"Ugh, another one bites the dust: The on-again, off-again 2021 Paris Supercross is unfortunately off again. The longest running, most prestigious supercross in Europe was to be held on November 6-7, but on Wednesday it was postponed again, though the promoters are holding out hope that they can still get it in, somehow, before the end of the year. The culprit? COVID-19 travel restrictions, particularly for those coming from the U.S. Here's the English translation of the announcement..."
And then earlier today we got the good news: The Paris SX was back on, only now it's scheduled for Thanksgiving weekend (November 27) for one night only, and the lineup is quite impressive—even Chad Reed is signed up to race! And so is Antonio Cairoli, Marvin Musquin, Romain Febvre, Justin Brayton, Cole Seely, Justin Bogle and more. I was honestly not expecting to hear this, though when I recently spoke to one of the organizers, Eric Peronnard, he told me that he and his longtime collaborator Xavier Audouard "have never worked so hard" to organize this event, which has been around since 1984 and is easily the most prestigious SX race outside the U.S. Here's the full release on the rescheduled event, which thankfully give us all something to look forward to for the next month.
With that, I am going back to walking around the Maine woods with my friends Porcupine, Sky and Cammy. Have a great week, see you at the races.
Remember Paris (Jason Weigandt)
As DC wrote above, when the Paris Supercross’ announced date of November 6-7 got postponed, it appeared we were headed to another cancellation, like so many other events since March of 2020. However, inside sources at the event said this was not true, as the event would really go on at a later date. Now it’s back, for one-night only on November 27. Why push back a few weeks? It allows MXGP riders to compete because the GPs will be wrapped by then. What that really does it open the door for Antonio Cairoli to race, which will be a big deal since his career is winding down. AC222 has announced his retirement, but he’ll still be around for various one-off events in the future. This is the first.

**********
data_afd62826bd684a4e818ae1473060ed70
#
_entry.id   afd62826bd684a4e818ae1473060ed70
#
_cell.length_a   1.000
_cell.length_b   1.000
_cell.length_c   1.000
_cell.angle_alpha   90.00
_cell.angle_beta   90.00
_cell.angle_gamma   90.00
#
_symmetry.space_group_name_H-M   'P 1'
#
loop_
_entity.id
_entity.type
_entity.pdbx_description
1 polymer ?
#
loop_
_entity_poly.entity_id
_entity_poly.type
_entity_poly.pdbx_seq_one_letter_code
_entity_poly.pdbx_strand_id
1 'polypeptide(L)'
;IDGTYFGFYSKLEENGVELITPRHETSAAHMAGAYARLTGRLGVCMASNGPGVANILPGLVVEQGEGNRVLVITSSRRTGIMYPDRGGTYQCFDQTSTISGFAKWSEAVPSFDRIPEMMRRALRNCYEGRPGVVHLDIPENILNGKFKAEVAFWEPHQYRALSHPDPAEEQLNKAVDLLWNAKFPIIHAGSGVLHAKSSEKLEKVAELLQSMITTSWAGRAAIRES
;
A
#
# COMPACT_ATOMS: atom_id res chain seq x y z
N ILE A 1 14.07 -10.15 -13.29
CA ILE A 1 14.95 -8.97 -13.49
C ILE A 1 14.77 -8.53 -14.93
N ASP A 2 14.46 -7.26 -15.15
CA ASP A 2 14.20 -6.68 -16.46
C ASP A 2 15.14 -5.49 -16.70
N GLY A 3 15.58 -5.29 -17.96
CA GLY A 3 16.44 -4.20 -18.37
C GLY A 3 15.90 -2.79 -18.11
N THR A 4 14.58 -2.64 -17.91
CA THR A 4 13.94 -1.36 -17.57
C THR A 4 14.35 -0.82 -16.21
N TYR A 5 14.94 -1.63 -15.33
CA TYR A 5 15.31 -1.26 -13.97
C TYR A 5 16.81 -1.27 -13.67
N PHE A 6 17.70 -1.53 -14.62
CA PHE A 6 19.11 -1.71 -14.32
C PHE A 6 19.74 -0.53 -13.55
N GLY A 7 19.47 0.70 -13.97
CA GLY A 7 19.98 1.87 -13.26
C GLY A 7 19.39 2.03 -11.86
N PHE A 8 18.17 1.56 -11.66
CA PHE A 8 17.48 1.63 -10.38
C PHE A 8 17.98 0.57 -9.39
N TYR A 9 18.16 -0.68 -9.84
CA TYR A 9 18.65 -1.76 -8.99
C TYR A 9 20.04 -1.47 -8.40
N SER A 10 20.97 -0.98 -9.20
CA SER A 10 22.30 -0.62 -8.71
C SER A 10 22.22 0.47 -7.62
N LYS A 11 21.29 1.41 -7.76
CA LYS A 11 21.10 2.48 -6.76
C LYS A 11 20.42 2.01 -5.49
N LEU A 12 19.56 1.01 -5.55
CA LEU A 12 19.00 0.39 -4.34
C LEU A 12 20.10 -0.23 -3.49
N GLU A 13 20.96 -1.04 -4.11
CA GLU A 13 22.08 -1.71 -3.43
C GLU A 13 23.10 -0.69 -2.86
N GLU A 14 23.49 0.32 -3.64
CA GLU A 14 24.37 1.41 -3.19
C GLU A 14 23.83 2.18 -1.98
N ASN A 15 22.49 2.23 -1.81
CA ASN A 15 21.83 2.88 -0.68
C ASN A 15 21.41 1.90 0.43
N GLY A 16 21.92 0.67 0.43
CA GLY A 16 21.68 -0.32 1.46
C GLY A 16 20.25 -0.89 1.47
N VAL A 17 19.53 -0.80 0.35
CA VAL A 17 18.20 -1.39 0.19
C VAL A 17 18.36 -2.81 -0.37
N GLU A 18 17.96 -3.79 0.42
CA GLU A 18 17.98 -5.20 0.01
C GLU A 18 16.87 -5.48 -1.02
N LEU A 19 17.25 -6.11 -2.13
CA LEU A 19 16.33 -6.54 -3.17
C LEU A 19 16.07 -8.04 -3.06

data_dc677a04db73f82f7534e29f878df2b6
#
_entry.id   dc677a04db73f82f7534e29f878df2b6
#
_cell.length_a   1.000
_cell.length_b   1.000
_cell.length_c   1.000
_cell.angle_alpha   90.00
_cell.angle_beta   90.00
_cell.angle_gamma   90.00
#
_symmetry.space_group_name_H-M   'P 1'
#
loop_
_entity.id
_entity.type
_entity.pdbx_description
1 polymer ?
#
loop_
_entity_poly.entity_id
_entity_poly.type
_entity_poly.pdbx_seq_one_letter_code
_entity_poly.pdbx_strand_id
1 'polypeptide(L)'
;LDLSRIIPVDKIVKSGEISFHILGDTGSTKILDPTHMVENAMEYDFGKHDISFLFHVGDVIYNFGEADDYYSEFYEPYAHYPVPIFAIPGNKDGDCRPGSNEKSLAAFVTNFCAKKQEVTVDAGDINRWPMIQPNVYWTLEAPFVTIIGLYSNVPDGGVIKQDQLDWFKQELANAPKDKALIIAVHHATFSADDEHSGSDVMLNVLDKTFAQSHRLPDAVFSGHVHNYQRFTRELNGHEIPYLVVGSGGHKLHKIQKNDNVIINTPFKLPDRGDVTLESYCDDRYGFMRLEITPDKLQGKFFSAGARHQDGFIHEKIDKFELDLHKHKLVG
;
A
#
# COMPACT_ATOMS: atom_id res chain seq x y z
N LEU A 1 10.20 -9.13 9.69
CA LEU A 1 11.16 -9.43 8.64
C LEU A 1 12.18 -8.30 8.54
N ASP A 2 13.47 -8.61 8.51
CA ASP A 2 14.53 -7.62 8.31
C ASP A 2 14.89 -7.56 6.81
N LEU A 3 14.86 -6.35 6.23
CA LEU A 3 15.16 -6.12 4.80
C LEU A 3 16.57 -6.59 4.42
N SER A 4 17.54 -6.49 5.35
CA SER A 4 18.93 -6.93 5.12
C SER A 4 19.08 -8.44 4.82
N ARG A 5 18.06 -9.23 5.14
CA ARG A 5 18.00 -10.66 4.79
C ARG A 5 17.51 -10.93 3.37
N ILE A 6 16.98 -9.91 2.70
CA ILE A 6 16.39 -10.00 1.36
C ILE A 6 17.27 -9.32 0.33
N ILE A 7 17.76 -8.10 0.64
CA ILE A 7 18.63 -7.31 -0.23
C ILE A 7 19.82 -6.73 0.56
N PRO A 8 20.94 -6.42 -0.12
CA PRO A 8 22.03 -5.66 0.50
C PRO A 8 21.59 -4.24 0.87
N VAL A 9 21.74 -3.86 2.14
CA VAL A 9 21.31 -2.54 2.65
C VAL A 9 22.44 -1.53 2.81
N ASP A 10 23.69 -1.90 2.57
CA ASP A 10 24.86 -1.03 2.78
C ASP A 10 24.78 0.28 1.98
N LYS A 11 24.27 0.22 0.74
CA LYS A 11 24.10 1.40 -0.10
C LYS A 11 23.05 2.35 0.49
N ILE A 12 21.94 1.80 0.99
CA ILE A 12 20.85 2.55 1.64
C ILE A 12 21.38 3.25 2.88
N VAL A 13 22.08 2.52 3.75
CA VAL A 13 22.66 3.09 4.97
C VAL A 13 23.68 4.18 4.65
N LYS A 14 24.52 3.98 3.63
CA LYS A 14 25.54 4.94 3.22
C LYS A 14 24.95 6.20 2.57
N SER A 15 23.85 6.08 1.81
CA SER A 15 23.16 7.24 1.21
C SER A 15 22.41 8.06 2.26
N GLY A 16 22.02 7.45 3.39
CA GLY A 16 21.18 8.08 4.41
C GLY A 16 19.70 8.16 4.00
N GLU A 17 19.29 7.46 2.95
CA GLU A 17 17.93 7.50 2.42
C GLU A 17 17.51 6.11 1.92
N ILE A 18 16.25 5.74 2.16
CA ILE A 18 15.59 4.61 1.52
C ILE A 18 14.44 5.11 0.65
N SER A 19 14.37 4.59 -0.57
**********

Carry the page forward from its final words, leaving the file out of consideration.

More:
MXGP riders rarely headline Paris because this is a supercross race, the domain of American-based riders. But it’s tough to get American-based riders to go this year, partially because of international travel rules and regulations with COVID-19. This is not a vaccination thing, though, because I have heard the promoter has gotten concessions and non-vaccinated athletes can actually come and race if they follow some other rules. There’s a separate problem, and a simple one: since this year’s event is one-night only, and with overall budgets down (the event didn’t even take place last year) that start money is less than the usual rate. Paris is nice the in fall, but we all know the riders are going there to make money. If you have less money to offer, you’re going to get fewer big-name riders. So now, for the 1,000th time: hopefully we’ll see things back to normal next year.
Anyway, Marvin Musquin is in, and that will be a popular choice with the French fans. Justin Brayton has made a career of off-season international events, so he’s in. Cairoli and Romain Febvre are in, and MX2 World Championship leader Maxime Renaux will race the 250F class. The rest of the crew consists of Justin Bogle, Alex Martin, and semi-retired types like Cole Seely, Ryan Sipes, Josh Hill and, yes, Chad Reed!